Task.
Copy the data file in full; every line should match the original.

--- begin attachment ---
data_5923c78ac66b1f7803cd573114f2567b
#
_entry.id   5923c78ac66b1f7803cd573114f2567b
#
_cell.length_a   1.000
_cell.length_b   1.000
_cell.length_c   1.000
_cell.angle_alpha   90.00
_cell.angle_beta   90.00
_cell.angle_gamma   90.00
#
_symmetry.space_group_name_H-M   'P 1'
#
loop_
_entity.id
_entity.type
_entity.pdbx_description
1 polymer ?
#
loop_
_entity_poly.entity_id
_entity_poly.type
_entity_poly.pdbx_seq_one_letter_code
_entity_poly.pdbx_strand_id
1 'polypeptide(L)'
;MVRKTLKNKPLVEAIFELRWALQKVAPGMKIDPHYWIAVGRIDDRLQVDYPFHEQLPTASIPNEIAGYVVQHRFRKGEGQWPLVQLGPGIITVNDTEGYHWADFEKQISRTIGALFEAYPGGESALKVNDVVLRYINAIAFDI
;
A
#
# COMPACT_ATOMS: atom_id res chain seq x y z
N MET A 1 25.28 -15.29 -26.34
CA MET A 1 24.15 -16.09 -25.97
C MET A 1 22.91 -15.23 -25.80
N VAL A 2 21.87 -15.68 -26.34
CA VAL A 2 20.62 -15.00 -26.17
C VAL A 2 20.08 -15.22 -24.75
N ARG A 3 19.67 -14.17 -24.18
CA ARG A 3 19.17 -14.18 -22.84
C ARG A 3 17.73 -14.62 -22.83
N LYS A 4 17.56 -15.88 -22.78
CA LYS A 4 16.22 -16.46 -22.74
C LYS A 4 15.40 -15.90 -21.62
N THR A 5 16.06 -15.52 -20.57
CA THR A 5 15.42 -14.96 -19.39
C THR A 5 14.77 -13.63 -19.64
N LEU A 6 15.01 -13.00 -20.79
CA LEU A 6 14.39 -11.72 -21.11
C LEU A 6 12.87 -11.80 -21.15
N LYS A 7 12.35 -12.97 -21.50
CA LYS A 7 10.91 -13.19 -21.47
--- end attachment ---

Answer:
data_5923c78ac66b1f7803cd573114f2567b
#
_entry.id   5923c78ac66b1f7803cd573114f2567b
#
_cell.length_a   1.000
_cell.length_b   1.000
_cell.length_c   1.000
_cell.angle_alpha   90.00
_cell.angle_beta   90.00
_cell.angle_gamma   90.00
#
_symmetry.space_group_name_H-M   'P 1'
#
loop_
_entity.id
_entity.type
_entity.pdbx_description
1 polymer ?
#
loop_
_entity_poly.entity_id
_entity_poly.type
_entity_poly.pdbx_seq_one_letter_code
_entity_poly.pdbx_strand_id
1 'polypeptide(L)'
;MVRKTLKNKPLVEAIFELRWALQKVAPGMKIDPHYWIAVGRIDDRLQVDYPFHEQLPTASIPNEIAGYVVQHRFRKGEGQWPLVQLGPGIITVNDTEGYHWADFEKQISRTIGALFEAYPGGESALKVNDVVLRYINAIAFDI
;
A
#
# COMPACT_ATOMS: atom_id res chain seq x y z
N MET A 1 25.28 -15.29 -26.34
CA MET A 1 24.15 -16.09 -25.97
C MET A 1 22.91 -15.23 -25.80
N VAL A 2 21.87 -15.68 -26.34
CA VAL A 2 20.62 -15.00 -26.17
C VAL A 2 20.08 -15.22 -24.75
N ARG A 3 19.67 -14.17 -24.18
CA ARG A 3 19.17 -14.18 -22.84
C ARG A 3 17.73 -14.62 -22.83
N LYS A 4 17.56 -15.88 -22.78
CA LYS A 4 16.22 -16.46 -22.74
C LYS A 4 15.40 -15.90 -21.62
N THR A 5 16.06 -15.52 -20.57
CA THR A 5 15.42 -14.96 -19.39
C THR A 5 14.77 -13.63 -19.64
N LEU A 6 15.01 -13.00 -20.79
CA LEU A 6 14.39 -11.72 -21.11
C LEU A 6 12.87 -11.80 -21.15
N LYS A 7 12.35 -12.97 -21.50
CA LYS A 7 10.91 -13.19 -21.47